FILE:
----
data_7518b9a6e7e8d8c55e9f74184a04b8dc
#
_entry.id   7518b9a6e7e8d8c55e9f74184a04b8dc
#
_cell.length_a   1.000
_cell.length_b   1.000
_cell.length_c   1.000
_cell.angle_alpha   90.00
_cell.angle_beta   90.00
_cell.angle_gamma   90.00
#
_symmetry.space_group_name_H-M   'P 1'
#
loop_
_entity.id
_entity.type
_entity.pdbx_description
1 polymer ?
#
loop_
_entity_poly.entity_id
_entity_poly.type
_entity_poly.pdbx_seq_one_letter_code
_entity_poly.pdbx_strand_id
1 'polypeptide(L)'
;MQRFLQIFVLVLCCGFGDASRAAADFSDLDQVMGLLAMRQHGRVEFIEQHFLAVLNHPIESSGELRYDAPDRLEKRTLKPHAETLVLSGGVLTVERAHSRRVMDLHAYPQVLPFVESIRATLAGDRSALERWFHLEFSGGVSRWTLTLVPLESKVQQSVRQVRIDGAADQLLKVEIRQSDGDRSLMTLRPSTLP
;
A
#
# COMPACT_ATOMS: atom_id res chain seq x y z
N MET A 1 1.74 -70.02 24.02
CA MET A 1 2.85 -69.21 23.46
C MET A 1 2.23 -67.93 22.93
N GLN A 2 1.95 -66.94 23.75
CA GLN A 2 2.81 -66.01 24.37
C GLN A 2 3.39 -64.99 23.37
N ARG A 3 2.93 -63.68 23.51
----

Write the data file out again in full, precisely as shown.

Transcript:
data_7518b9a6e7e8d8c55e9f74184a04b8dc
#
_entry.id   7518b9a6e7e8d8c55e9f74184a04b8dc
#
_cell.length_a   1.000
_cell.length_b   1.000
_cell.length_c   1.000
_cell.angle_alpha   90.00
_cell.angle_beta   90.00
_cell.angle_gamma   90.00
#
_symmetry.space_group_name_H-M   'P 1'
#
loop_
_entity.id
_entity.type
_entity.pdbx_description
1 polymer ?
#
loop_
_entity_poly.entity_id
_entity_poly.type
_entity_poly.pdbx_seq_one_letter_code
_entity_poly.pdbx_strand_id
1 'polypeptide(L)'
;MQRFLQIFVLVLCCGFGDASRAAADFSDLDQVMGLLAMRQHGRVEFIEQHFLAVLNHPIESSGELRYDAPDRLEKRTLKPHAETLVLSGGVLTVERAHSRRVMDLHAYPQVLPFVESIRATLAGDRSALERWFHLEFSGGVSRWTLTLVPLESKVQQSVRQVRIDGAADQLLKVEIRQSDGDRSLMTLRPSTLP
;
A
#
# COMPACT_ATOMS: atom_id res chain seq x y z
N MET A 1 1.74 -70.02 24.02
CA MET A 1 2.85 -69.21 23.46
C MET A 1 2.23 -67.93 22.93
N GLN A 2 1.95 -66.94 23.75
CA GLN A 2 2.81 -66.01 24.37
C GLN A 2 3.39 -64.99 23.37
N ARG A 3 2.93 -63.68 23.51